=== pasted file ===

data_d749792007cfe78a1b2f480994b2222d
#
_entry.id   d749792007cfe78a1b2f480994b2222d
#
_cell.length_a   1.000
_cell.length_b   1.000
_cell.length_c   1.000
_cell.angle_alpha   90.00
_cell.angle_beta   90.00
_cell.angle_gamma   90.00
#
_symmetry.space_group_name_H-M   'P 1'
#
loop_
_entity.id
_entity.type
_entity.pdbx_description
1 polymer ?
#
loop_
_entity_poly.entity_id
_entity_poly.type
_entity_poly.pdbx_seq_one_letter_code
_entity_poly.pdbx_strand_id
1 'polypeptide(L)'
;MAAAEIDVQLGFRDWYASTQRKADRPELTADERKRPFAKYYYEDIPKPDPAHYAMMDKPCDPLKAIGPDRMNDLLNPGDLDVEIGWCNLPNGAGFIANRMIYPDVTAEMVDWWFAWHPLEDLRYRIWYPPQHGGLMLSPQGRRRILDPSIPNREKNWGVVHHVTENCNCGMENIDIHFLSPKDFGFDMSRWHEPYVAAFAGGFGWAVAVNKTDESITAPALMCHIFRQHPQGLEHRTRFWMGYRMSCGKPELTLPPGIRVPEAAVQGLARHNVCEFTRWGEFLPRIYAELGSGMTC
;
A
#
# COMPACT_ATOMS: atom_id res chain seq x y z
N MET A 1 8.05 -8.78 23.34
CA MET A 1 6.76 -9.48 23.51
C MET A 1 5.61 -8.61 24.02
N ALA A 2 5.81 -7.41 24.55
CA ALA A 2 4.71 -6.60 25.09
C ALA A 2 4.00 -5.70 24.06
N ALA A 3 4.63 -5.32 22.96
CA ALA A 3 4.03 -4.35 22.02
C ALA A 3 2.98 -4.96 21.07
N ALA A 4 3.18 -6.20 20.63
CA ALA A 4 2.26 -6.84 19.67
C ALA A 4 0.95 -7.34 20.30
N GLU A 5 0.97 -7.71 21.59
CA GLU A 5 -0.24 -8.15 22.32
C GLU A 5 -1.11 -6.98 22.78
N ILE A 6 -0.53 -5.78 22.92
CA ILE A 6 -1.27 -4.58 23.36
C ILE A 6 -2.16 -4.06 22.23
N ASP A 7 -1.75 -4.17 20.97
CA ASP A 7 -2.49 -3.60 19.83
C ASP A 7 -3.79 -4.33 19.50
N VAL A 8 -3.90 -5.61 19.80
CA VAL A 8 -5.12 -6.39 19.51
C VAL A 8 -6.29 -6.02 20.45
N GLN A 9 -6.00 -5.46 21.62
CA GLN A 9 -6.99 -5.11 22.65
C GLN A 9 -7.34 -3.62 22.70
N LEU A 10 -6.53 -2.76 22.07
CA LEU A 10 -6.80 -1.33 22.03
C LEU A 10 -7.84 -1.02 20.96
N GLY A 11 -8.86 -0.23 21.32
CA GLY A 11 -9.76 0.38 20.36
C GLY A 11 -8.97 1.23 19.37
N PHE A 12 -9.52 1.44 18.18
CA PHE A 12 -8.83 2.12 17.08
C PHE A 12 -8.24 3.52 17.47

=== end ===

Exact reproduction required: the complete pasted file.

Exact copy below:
data_d749792007cfe78a1b2f480994b2222d
#
_entry.id   d749792007cfe78a1b2f480994b2222d
#
_cell.length_a   1.000
_cell.length_b   1.000
_cell.length_c   1.000
_cell.angle_alpha   90.00
_cell.angle_beta   90.00
_cell.angle_gamma   90.00
#
_symmetry.space_group_name_H-M   'P 1'
#
loop_
_entity.id
_entity.type
_entity.pdbx_description
1 polymer ?
#
loop_
_entity_poly.entity_id
_entity_poly.type
_entity_poly.pdbx_seq_one_letter_code
_entity_poly.pdbx_strand_id
1 'polypeptide(L)'
;MAAAEIDVQLGFRDWYASTQRKADRPELTADERKRPFAKYYYEDIPKPDPAHYAMMDKPCDPLKAIGPDRMNDLLNPGDLDVEIGWCNLPNGAGFIANRMIYPDVTAEMVDWWFAWHPLEDLRYRIWYPPQHGGLMLSPQGRRRILDPSIPNREKNWGVVHHVTENCNCGMENIDIHFLSPKDFGFDMSRWHEPYVAAFAGGFGWAVAVNKTDESITAPALMCHIFRQHPQGLEHRTRFWMGYRMSCGKPELTLPPGIRVPEAAVQGLARHNVCEFTRWGEFLPRIYAELGSGMTC
;
A
#
# COMPACT_ATOMS: atom_id res chain seq x y z
N MET A 1 8.05 -8.78 23.34
CA MET A 1 6.76 -9.48 23.51
C MET A 1 5.61 -8.61 24.02
N ALA A 2 5.81 -7.41 24.55
CA ALA A 2 4.71 -6.60 25.09
C ALA A 2 4.00 -5.70 24.06
N ALA A 3 4.63 -5.32 22.96
CA ALA A 3 4.03 -4.35 22.02
C ALA A 3 2.98 -4.96 21.07
N ALA A 4 3.18 -6.20 20.63
CA ALA A 4 2.26 -6.84 19.67
C ALA A 4 0.95 -7.34 20.30
N GLU A 5 0.97 -7.71 21.59
CA GLU A 5 -0.24 -8.15 22.32
C GLU A 5 -1.11 -6.98 22.78
N ILE A 6 -0.53 -5.78 22.92
CA ILE A 6 -1.27 -4.58 23.36
C ILE A 6 -2.16 -4.06 22.23
N ASP A 7 -1.75 -4.17 20.97
CA ASP A 7 -2.49 -3.60 19.83
C ASP A 7 -3.79 -4.33 19.50
N VAL A 8 -3.90 -5.61 19.80
CA VAL A 8 -5.12 -6.39 19.51
C VAL A 8 -6.29 -6.02 20.45
N GLN A 9 -6.00 -5.46 21.62
CA GLN A 9 -6.99 -5.11 22.65
C GLN A 9 -7.34 -3.62 22.70
N LEU A 10 -6.53 -2.76 22.07
CA LEU A 10 -6.80 -1.33 22.03
C LEU A 10 -7.84 -1.02 20.96
N GLY A 11 -8.86 -0.23 21.32
CA GLY A 11 -9.76 0.38 20.36
C GLY A 11 -8.97 1.23 19.37
N PHE A 12 -9.52 1.44 18.18
CA PHE A 12 -8.83 2.12 17.08
C PHE A 12 -8.24 3.52 17.47